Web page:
Core Inflation In Europe Sees Another Major Increase

European consumers faced a mixed set of economic news in recently released inflation figures. According to the European Union, one key inflation metric recently reached an all-time high.

The initial figures appeared to be positive, as core consumer price index figures declined to just under 7%. While the rate was still high, it was the lowest rate in a year. However, core consumer prices, which exclude fuel, energy, food, and tobacco increased to a record high of 5.65%.

Such increases in the core inflation rate are a potential indicator of inflation continuing for a long period of time.

The latest news out of Europe followed a number of mixed inflation signals in the United States.

In addition, concerns about the stability of the banking sector have grown in Europe following the collapse of the California-based Silicon Valley Bank (SVB). Switzerland, not a member of the European Union, offered more than $50 billion in credit to Credit Suisse.

Individual European nations have less ability to control inflation within their borders because of the framework of the European Union. Most member states use the common Euro currency, meaning that traditional efforts to adjust national currencies, such as reducing the printing of money, are off the table for individual nations.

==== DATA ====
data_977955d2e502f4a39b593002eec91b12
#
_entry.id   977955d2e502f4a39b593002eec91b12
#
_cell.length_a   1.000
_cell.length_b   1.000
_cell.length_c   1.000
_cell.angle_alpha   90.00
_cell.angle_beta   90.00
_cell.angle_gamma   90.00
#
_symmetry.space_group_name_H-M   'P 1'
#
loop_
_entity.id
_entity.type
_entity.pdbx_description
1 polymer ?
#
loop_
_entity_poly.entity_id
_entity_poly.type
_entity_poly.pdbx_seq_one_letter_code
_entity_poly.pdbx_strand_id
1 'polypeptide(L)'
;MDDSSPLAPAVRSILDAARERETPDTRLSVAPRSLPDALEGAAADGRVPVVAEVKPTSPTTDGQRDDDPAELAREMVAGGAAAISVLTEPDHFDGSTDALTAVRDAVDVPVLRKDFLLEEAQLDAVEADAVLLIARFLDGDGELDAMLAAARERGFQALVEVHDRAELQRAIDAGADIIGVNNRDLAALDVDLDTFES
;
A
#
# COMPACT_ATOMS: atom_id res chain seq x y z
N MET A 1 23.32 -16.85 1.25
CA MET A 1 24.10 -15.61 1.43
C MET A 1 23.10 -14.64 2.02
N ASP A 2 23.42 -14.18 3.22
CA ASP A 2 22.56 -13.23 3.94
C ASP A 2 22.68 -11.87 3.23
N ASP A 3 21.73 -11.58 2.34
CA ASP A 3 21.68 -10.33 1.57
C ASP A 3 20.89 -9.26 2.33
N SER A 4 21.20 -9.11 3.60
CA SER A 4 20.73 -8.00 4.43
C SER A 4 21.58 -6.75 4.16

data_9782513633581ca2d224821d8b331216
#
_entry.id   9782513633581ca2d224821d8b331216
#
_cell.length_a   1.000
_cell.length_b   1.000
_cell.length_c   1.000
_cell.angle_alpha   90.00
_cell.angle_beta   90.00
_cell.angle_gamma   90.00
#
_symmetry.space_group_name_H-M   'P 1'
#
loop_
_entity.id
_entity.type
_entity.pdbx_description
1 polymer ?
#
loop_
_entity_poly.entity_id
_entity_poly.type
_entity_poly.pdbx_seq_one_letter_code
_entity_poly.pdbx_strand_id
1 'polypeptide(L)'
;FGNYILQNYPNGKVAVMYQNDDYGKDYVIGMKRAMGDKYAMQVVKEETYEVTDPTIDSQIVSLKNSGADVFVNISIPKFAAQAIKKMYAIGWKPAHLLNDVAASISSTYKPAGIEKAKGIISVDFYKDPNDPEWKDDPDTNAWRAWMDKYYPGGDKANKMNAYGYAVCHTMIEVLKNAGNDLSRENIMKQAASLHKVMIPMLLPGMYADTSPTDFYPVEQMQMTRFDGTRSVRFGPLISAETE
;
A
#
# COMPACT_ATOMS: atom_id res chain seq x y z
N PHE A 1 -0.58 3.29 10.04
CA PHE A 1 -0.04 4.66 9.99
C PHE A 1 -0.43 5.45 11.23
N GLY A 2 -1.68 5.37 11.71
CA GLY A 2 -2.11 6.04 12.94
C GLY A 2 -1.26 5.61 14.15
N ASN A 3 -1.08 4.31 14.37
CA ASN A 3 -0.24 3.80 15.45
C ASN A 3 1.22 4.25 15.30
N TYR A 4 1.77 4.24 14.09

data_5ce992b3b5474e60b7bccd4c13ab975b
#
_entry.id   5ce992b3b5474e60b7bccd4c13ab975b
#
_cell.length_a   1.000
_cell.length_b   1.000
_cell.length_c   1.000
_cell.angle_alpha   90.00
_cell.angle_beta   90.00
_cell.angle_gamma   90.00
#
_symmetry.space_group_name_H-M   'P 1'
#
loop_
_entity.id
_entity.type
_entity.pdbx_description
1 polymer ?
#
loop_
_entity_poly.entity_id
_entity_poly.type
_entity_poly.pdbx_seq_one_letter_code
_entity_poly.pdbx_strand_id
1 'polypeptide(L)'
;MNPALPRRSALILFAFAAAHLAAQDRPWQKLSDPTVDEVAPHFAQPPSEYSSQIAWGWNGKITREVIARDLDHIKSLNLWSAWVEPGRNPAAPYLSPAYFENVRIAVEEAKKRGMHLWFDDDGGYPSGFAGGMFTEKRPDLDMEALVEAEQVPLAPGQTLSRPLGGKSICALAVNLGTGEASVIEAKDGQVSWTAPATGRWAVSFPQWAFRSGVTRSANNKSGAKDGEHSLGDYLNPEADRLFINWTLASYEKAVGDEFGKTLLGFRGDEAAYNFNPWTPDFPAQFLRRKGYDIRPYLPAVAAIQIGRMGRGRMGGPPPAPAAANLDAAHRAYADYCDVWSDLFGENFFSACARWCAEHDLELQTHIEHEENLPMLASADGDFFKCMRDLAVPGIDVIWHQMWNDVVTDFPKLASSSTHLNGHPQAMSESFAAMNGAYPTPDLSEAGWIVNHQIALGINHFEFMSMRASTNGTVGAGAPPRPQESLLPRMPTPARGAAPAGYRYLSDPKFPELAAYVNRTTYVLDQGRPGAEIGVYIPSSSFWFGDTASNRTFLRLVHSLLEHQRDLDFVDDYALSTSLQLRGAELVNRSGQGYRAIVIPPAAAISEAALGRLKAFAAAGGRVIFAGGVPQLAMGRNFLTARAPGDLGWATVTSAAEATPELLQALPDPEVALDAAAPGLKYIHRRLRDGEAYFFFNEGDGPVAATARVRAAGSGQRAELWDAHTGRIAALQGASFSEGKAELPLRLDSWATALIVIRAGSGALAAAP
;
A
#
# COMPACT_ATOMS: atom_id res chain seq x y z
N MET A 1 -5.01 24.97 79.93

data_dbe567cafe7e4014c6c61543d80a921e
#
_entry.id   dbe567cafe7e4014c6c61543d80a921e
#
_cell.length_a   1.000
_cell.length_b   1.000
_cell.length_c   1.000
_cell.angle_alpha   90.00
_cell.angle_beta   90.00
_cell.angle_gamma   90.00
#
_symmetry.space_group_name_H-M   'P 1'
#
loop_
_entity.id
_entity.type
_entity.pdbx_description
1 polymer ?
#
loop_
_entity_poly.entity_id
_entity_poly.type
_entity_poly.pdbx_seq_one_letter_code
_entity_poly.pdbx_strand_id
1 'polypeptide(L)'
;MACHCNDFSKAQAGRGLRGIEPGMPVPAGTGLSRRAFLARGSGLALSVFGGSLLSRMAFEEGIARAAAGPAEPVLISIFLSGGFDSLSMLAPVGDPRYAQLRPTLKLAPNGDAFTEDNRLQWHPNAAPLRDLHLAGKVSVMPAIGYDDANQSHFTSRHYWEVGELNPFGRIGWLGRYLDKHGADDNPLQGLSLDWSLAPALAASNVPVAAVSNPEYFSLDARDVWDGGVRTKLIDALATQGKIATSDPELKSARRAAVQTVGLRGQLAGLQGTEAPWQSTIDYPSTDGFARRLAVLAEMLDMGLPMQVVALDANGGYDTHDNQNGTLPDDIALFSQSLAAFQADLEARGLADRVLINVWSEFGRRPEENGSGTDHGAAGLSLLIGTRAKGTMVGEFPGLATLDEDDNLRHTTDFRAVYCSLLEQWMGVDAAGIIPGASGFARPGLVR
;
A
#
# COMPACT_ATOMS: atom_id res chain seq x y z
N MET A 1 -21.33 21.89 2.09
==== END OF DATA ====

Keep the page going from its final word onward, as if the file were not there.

The new inflation figures indicate that the European Central Bank (ECB) will likely raise rates again in an effort to tamp down inflation. This would follow the recent announcement by the U.S. Federal Reserve of a 0.25% increase in borrowing rates.

Such an increase would expose Europe to a higher risk of recession.

European consumer energy prices declined in February but highlighted a wider concern that the effects of the war in Ukraine were harming Europe’s economy.

Many European nations severely restricted their trade for Russian oil and coal following the start of the war last February. This resulted in a sharp increase in energy prices across the continent.

Furthermore, several nations were struggling with serious economic news even prior to the newest inflation figures. France is embroiled in a number of large protests surrounding the government’s successful effort to raise the retirement age from 62 to 64.

German workers announced a large strike starting Monday over wages. Unions in the country state that pay has not increased to meet the higher costs of inflation.